Do we believe PROWESS or PROWESS-SHOCK? They both may have been correct. Sepsis management has improved between the times these studies were published. The implementation of sepsis bundles in many hospital settings has been associated with decreased mortality [9]. The attributable benefit DrotAA may have once had on mortality could have been lost because of improved overall sepsis care. The heterogeneous nature of the sepsis population could also be a reason for the inconsistencies between PROWESS and PROWESS-SHOCK [10]. Sepsis is not a single disease entity but a clinical syndrome that is a common endpoint among many causes of infection. There were about 10% more patients with abdominal causes of sepsis in PROWESS-SHOCK compared to PROWESS, and proportionately less with pneumonia as a cause (Table S3 in the supplementary appendix of the study) [2]. Perhaps a difference in the case mix between the two trials contributed to the difference in study results. While one meta-analysis has since evaluated DrotAA efficacy and safety and shown possible benefit, less than 10% of the patients represented were from randomized controlled trials [6].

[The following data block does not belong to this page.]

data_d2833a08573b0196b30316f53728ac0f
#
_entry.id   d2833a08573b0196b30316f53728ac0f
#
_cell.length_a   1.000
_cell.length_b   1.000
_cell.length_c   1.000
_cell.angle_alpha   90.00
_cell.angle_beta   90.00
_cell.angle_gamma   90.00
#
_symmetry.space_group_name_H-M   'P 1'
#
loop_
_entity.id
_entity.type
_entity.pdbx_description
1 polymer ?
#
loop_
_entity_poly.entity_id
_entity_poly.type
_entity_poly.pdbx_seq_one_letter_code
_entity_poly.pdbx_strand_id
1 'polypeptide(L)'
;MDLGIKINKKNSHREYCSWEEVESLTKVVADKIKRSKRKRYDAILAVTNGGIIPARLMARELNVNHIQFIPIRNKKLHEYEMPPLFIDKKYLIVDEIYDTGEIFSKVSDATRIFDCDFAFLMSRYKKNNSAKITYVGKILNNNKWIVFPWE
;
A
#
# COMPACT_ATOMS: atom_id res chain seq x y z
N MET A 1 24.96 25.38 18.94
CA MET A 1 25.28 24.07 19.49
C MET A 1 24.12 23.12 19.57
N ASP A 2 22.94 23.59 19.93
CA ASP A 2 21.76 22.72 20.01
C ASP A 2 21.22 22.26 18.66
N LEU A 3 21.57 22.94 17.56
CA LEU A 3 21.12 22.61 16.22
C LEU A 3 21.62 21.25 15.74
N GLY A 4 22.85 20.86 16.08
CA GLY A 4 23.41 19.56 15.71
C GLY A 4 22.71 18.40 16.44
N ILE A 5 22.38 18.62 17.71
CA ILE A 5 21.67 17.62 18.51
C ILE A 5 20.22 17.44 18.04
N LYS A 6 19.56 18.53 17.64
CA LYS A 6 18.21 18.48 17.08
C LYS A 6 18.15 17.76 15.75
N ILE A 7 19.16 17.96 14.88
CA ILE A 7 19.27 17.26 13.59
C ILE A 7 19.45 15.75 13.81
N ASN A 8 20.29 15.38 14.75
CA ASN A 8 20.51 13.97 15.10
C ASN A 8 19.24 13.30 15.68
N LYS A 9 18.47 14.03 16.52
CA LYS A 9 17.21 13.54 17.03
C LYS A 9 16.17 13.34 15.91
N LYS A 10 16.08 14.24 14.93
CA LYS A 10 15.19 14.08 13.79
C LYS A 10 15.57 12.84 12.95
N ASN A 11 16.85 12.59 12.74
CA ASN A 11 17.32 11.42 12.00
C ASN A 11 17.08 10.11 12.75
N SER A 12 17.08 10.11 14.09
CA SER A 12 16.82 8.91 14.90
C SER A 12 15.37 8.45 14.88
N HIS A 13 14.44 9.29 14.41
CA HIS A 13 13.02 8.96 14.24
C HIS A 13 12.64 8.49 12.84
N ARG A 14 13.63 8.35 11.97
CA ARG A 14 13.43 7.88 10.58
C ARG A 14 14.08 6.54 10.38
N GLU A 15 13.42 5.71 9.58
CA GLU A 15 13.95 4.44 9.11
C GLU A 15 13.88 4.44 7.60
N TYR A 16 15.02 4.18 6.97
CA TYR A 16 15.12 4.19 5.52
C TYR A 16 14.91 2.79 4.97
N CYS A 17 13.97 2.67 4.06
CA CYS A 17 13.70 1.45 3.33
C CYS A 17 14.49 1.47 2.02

This study showed a higher risk of bleeding and no mortality benefit from DrotAA in septic shock. DrotAA should no longer be recommended in sepsis guidelines as a standard of care.



drotrecogin alpha activated


Food and Drug Administration


Recombinant Human Activated Protein C Worldwide Evaluation in Severe Sepsis.


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Correspondence to David T Huang.

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Holder, A.L., Huang, D.T. A dream deferred: the rise and fall of recombinant activated protein C. Crit Care 17, 309 (2013).